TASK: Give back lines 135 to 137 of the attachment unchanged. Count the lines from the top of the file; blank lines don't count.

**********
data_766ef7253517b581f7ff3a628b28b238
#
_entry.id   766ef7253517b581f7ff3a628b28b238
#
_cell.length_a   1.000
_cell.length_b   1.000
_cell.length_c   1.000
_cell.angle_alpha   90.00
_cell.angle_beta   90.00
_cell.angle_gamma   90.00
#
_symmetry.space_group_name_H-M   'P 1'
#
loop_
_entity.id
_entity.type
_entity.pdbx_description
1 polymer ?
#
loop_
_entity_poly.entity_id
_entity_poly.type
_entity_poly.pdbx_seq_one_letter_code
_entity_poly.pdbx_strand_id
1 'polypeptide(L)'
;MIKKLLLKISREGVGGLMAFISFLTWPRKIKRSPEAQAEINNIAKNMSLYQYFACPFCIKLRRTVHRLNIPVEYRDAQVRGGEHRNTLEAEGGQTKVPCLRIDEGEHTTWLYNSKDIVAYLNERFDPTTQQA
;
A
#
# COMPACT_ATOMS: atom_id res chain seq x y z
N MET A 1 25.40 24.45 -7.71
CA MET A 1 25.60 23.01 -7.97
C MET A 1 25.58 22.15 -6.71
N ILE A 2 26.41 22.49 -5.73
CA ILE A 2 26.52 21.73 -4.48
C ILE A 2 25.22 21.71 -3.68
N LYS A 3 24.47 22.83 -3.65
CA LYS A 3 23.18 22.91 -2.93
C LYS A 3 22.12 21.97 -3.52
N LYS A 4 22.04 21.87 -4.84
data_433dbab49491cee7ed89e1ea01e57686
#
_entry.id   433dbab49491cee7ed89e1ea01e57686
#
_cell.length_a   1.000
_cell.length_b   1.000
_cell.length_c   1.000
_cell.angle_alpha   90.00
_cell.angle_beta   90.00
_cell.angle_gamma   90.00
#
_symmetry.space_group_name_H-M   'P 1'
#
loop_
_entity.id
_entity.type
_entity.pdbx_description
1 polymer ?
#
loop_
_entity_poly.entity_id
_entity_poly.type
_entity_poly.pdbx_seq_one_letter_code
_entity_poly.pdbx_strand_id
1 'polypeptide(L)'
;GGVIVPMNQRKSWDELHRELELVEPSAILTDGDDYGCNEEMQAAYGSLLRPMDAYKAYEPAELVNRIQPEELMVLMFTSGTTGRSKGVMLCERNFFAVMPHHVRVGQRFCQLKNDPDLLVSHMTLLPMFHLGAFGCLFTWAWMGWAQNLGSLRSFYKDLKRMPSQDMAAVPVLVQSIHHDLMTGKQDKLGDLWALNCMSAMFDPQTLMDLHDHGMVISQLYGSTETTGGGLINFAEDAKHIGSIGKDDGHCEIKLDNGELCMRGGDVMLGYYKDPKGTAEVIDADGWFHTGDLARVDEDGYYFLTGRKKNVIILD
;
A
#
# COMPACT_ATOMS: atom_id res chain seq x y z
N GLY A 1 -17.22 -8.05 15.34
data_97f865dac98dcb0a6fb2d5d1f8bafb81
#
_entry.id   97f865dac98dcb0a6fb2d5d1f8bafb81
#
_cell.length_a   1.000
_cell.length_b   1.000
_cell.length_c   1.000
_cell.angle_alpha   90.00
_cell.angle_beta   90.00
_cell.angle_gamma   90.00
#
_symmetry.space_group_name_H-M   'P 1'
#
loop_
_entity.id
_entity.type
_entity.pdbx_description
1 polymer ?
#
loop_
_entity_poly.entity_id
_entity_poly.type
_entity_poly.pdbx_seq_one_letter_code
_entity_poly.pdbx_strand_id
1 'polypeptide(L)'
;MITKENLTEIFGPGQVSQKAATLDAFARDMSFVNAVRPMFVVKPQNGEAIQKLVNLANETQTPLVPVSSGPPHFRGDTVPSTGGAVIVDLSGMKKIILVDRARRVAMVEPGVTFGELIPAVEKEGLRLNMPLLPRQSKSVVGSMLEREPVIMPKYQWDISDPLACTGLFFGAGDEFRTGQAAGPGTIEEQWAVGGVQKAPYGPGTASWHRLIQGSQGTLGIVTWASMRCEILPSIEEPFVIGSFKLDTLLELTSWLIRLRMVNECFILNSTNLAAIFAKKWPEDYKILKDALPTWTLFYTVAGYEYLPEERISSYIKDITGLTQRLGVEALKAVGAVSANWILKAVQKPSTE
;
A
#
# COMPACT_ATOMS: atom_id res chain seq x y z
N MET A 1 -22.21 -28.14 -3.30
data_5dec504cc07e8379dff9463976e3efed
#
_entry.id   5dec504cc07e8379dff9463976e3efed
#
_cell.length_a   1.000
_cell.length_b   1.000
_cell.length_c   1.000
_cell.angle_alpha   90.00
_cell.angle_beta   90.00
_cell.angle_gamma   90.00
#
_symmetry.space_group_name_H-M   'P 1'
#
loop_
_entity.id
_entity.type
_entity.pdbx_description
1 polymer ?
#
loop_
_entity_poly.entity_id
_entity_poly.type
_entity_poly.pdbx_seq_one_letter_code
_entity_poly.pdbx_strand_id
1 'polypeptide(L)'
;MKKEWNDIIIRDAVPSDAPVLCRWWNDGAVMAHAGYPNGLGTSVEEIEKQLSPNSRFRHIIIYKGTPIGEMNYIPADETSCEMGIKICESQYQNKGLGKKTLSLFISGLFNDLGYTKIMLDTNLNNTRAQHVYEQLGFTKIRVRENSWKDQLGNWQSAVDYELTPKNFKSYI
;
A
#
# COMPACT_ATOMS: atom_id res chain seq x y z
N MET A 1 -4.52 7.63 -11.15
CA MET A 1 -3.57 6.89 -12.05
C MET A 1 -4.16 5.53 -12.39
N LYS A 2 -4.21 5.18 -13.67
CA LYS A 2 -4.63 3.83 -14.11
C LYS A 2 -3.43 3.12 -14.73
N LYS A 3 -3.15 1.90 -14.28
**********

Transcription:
C MET A 1 -4.16 5.53 -12.39
N LYS A 2 -4.21 5.18 -13.67
CA LYS A 2 -4.63 3.83 -14.11